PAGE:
A conclusion in search of a premise II

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27 April 2018

The Age has decided the Catholic Education Commission of Victoria Ltd. (CECV) is steering public funding for schools to the Church’s internal funds management and finance institution, the Catholic Development Fund (CDF), allowing the CDF to cream off interest and divert education funds elsewhere.

To try to make it all stack up, The Age has put a series of questions to the Catholic Education Commission of Victoria Ltd. Let’s go through them one by one.

Question One: Does the CECV require Catholic parish schools to deposit their funds with the CDF?

Answer: No. The CECV does not invest funds with CDFs either.

The Age’s story effectively falls over here, but let’s continue.

Question Two: Are Catholic parish schools permitted to deposit their grant money with commercial banks? If not, why not?

Answer: They are.

In addition, subsection 29(8) of the Australian Education Act 2013 regulations requires that any interest earned on recurrent financial assistance paid under the Australian Education Act 2013 must be spent, or committed to be spent, in the same way as the financial assistance for the purposes of education.

The CECV, like all ‘approved authorities’ for the meaning of the Act, is required to have a qualified accountant certify that funding provided under the Act has been spent in accordance with the requirements set out in the regulations. This includes subsection 29(8). All our schools comply with this and are independently audited, with Deloitte as the system auditors.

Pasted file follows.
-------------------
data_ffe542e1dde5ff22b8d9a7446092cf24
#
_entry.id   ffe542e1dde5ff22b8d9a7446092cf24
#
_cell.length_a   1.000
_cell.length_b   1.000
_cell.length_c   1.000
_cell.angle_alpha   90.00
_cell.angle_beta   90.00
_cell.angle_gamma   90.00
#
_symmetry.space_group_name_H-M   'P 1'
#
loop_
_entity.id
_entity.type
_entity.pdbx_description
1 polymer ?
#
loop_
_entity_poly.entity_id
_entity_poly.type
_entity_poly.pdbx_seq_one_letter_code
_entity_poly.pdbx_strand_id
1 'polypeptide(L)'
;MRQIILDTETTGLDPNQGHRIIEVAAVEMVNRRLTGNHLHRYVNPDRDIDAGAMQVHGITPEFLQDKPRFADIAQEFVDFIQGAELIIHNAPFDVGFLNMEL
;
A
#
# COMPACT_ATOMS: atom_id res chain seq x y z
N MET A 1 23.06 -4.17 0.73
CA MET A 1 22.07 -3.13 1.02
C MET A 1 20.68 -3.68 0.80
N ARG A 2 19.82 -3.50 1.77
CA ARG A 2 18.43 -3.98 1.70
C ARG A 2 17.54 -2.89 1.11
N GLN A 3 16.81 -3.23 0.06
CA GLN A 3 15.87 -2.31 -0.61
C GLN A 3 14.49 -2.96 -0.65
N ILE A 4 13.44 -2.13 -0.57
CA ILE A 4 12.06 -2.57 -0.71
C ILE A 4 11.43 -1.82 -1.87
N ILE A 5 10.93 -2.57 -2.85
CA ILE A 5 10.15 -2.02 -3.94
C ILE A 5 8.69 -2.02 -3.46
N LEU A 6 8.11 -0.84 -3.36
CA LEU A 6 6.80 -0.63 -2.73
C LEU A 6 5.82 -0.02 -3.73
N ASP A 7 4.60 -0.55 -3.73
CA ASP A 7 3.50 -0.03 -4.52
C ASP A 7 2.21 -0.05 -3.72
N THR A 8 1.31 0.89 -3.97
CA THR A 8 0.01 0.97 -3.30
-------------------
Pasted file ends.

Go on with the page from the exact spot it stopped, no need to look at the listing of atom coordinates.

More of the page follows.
Each school’s audited statement is available publicly on the Australian Charities and Not-for-profits Commission and the Victorian Registration and Qualifications Authority websites. Catholic schools provide more financial information on the VRQA site than any other sector. Catholic schools and independent schools now have far more public reporting of financial information than government schools.

All this can be confirmed with the Commonwealth Department of Education and Training.

The Age offers no definition of ‘commercial bank’ in its question and fails to recognise the concept of balancing risk against rates of return. It appears to be ignorant that there are significant differences in interest rates provided across all financial institutions – or even within the one, given the nature of the relationship the customer has with the finance house.

Question Three: Do you believe the trading on interest rates as practiced by the CDF/Archdiocese is fair to Catholic schools given they are not receiving the full financial benefit that could be obtained from investing the grant money at commercial rates of interest?

Answer: This is effectively an allegation based on The Age’s limited understanding of finance, rather than a question. However, the CDF regularly conducts independent benchmark reports for its entire banking services and is able to match market rates for the entire services provided to schools (loans included in which the principal repayments are fully funded by parental fees and contributions).